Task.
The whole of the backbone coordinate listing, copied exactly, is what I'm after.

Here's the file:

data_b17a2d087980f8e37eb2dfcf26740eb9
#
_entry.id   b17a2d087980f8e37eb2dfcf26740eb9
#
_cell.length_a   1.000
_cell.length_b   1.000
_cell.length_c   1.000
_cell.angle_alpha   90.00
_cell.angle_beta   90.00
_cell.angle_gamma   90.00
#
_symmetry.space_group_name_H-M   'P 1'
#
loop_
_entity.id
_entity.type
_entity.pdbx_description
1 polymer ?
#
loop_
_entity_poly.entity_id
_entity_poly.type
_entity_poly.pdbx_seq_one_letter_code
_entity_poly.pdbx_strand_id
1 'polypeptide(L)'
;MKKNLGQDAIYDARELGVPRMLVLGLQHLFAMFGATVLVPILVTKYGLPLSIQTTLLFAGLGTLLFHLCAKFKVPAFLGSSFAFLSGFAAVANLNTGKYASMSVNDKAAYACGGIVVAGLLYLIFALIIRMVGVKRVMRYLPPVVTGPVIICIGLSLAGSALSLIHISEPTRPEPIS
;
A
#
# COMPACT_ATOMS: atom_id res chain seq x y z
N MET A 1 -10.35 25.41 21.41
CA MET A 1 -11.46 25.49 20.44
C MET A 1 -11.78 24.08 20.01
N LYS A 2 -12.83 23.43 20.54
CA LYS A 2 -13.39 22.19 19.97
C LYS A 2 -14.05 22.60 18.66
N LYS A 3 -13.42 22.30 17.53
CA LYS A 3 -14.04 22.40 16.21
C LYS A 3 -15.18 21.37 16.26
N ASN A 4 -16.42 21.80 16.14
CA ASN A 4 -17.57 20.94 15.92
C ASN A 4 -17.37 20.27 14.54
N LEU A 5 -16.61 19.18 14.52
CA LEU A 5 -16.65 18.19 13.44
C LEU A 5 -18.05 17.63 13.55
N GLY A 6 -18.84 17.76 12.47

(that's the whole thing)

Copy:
data_b17a2d087980f8e37eb2dfcf26740eb9
#
_entry.id   b17a2d087980f8e37eb2dfcf26740eb9
#
_cell.length_a   1.000
_cell.length_b   1.000
_cell.length_c   1.000
_cell.angle_alpha   90.00
_cell.angle_beta   90.00
_cell.angle_gamma   90.00
#
_symmetry.space_group_name_H-M   'P 1'
#
loop_
_entity.id
_entity.type
_entity.pdbx_description
1 polymer ?
#
loop_
_entity_poly.entity_id
_entity_poly.type
_entity_poly.pdbx_seq_one_letter_code
_entity_poly.pdbx_strand_id
1 'polypeptide(L)'
;MKKNLGQDAIYDARELGVPRMLVLGLQHLFAMFGATVLVPILVTKYGLPLSIQTTLLFAGLGTLLFHLCAKFKVPAFLGSSFAFLSGFAAVANLNTGKYASMSVNDKAAYACGGIVVAGLLYLIFALIIRMVGVKRVMRYLPPVVTGPVIICIGLSLAGSALSLIHISEPTRPEPIS
;
A
#
# COMPACT_ATOMS: atom_id res chain seq x y z
N MET A 1 -10.35 25.41 21.41
CA MET A 1 -11.46 25.49 20.44
C MET A 1 -11.78 24.08 20.01
N LYS A 2 -12.83 23.43 20.54
CA LYS A 2 -13.39 22.19 19.97
C LYS A 2 -14.05 22.60 18.66
N LYS A 3 -13.42 22.30 17.53
CA LYS A 3 -14.04 22.40 16.21
C LYS A 3 -15.18 21.37 16.26
N ASN A 4 -16.42 21.80 16.14
CA ASN A 4 -17.57 20.94 15.92
C ASN A 4 -17.37 20.27 14.54
N LEU A 5 -16.61 19.18 14.52
CA LEU A 5 -16.65 18.19 13.44
C LEU A 5 -18.05 17.63 13.55
N GLY A 6 -18.84 17.76 12.47